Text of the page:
When we pushed back from the gate in Minneapolis, the visibility at San Francisco International Airport was 1/4 mile in fog.  The forecast for our scheduled 11:40 AM arrival was scattered clouds and six miles visibility; a typical morning in San Francisco.  I told my First Officer they would probably be shooting visual approaches by the time we got there; most likely the FMS Bridge Visual to 28R.  As it turned out, I was being optimistic.  One hour out of San Francisco, Salt Lake Center asked if we were Category III capable.  When we checked in with Oakland Center, the controller asked: "Delta 2305, what's the lowest RVR (Runway Visual Range) that you can accept?"  We told him we needed 600 RVR---and then set ourselves up for a Category III ILS (auto-land) approach to runway 28R.  We also checked to see that the weather at our alternate (Sacramento) was holding steady at clear and better than ten miles visibility.  You know; just in case. . .

When Oakland Center handed us off to Norcal Approach, the SFO ATIS was broadcasting 100' scattered, 1/2 mile visibility, and calm winds.  Since the visibility was improving, I briefly considered "bugging" for a standard ILS.  Then Southwest Airlines checked in on the frequency and was told to expect to hold for Oakland.  I decided it was probably a good idea to just fly what we had briefed.  The ATIS was calling it "scattered," but from our position we could see that San Francisco Bay was completely covered with fog, maybe three hundred feet thick, from the touchdown zone of Runway 28R, all the way to the Oakland Hills!

Norcal Approach had us join the localizer just outside of DUMBA.  Before handing us off to SFO Tower, the controller told us to look for a Singapore 777 that was joining the localizer six miles in front of us.  It was easy to spot.  Triple-sevens tend to stand out---even at six miles!  "San Francisco Tower, Delta 2305 is with you for Two-Eight Right."  "Roger Delta, maintain 170 to AXMUL, you're six miles in trail of a heavy triple-seven, caution wake turbulence, cleared to land Two-Eight Right, touchdown zone RVR is better than 6000."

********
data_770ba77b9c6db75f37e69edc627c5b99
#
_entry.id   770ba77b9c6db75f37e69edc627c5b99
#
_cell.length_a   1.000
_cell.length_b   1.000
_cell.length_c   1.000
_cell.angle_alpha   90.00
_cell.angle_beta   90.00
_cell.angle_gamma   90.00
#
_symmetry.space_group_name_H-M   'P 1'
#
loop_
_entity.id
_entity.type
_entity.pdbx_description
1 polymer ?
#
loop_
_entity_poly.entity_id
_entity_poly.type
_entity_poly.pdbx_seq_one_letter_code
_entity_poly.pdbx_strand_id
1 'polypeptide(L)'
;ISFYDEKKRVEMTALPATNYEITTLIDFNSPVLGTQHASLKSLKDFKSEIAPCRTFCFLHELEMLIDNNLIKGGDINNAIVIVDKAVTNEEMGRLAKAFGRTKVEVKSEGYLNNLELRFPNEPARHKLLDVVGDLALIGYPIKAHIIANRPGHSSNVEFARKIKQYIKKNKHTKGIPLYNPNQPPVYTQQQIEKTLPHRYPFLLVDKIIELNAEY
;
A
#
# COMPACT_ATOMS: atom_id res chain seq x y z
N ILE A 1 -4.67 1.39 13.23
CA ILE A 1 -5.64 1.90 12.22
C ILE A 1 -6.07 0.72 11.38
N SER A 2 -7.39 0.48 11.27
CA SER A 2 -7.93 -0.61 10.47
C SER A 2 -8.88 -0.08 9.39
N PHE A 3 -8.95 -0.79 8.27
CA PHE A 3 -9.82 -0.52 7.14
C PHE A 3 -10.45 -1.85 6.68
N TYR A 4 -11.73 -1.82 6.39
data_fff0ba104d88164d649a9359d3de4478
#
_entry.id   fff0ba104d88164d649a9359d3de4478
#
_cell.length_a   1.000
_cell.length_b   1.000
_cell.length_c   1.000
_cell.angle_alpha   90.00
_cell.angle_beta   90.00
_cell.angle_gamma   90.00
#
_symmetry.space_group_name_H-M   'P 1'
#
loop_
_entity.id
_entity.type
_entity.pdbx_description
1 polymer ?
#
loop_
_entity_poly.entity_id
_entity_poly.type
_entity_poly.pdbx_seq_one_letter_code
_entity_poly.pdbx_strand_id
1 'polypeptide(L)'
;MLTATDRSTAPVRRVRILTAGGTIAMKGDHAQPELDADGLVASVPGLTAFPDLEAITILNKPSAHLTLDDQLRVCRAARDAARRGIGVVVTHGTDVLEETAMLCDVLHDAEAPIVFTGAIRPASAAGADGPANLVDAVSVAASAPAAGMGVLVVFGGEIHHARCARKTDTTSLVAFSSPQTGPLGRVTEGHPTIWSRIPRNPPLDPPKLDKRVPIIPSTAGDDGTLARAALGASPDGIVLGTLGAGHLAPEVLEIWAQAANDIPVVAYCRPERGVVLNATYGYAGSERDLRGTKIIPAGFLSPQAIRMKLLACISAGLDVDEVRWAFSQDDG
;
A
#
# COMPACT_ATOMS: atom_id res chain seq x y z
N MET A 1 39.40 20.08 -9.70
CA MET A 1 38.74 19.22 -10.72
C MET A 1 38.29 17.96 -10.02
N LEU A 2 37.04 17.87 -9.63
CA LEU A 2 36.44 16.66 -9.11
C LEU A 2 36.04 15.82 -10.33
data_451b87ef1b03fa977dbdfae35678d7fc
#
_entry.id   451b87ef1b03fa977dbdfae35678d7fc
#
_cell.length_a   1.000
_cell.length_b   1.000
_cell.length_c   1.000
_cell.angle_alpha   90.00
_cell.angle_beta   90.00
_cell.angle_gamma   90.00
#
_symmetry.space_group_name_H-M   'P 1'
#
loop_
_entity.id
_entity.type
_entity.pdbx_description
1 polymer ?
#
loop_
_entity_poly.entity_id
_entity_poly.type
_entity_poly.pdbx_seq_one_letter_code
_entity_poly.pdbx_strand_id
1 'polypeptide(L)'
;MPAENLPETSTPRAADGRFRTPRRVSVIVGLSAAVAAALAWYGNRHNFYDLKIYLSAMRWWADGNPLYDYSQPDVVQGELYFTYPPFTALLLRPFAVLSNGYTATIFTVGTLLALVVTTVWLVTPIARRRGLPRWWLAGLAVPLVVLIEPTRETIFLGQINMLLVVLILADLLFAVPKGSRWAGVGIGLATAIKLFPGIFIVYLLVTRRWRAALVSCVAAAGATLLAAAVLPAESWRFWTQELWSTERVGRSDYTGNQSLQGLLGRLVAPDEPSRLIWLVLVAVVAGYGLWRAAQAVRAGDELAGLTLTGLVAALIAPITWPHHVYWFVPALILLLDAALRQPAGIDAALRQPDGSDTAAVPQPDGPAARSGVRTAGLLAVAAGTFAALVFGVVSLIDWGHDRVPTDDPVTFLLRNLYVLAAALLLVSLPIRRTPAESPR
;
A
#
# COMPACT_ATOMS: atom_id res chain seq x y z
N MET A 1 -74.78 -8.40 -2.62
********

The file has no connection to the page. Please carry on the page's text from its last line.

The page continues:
We were pretty heavy.  In fact, our MD-90 was just under it's max landing weight of 142,000 pounds.  To hold 170 knots on the glideslope we had the flaps set at 23 degrees, the maximum prior to extending the landing gear, and still the jet wanted to accelerate. We were gaining on the triple-seven; but only slightly.  It would probably be touching down when we crossed AXMUL, so our spacing was still good.

Crossing AXMUL, I called:  "Gear down, flaps 40 on the green, landing checklist."  I set the airspeed bug to our final approach speed, and watched for the triple-seven to disappear in the fog.  It didn't.  Moments later it's nose was pointed skyward on a missed approach---climbing like crazy!  About what you would expect from a jet that is light on fuel, and has over 100,000 pounds of thrust on each engine!  After a brief delay, Singapore called the missed approach.  SFO Tower told them to fly runway heading, and climb to 4,000 feet. . .

As we were descending through 1000 feet, United Airlines checked in on the frequency---asking why Singapore had gone around.  The controller replied that there was a layer of clouds 100' above the touchdown zone, and several airplanes had gone around in the past thirty minutes.  Along about here I was thinking:  With 50' bugged on the radar altimeter for the Category III approach, we'll probably be under the layer.  The triple-seven is a BIG airplane---and the flight deck sits pretty high. . .  Maybe it's time for the little guy to shine!  Passing through 300' the fog began to clear.  Seriously!  It started with swirls on both sides of the runway that spread to the center line---a valley in the fog for us to fly through---we were in the clear all the way to touchdown!  As we exited the runway, the First Officer said:  "I guess that guy's wake, and the heat from his engines, cleared that stuff out.  Thanks Singapore!"

Flight 2305, Gate 42, San Francisco International Airport.
In the hotel lobby, one hour later, another crew from Big D was checking in.  The captain asked:  "Where did you guys come in from?"  I replied:  "Minneapolis."  "Were you guys on 2305?"  "Yes."  The first officer had a weird look on his face:  "And you made it in?"  Now it was my turn to have a weird look on my face:  "Yeah, why do you ask?  Did you guys divert?"  The captain replied:  "No, we're San Jose guys.  We followed you out of Minneapolis, but we heard they weren't getting in to San Francisco."  I laughed, and then told them about Singapore.  The San Jose captain smiled and said:  "The mighty triple-seven had to go around; but the lowly MD-90 made it in!  Well done!"

Wednesday, March 6, 2013

63 Missions

The Tuskegee Airmen Red Tails Exhibit was at the Carolinas Aviation Museum February 26th through March 2nd.  Unfortunately, due to an engine change, the Red Tail P-51 Mustang was unable to attend.

In it's place was the spectacular P-51D, Swamp Fox, owned by Robert Dickson of Concord, North Carolina.

Even more spectacular; Air Corps pilot, Joe Gill, reunited with a P-51D Mustang---the same model that carried him on 63 combat missions over Germany during WWII.

Bob Cottom, Sr., Joe Gill, & Herbert Gill (Joe's brother.)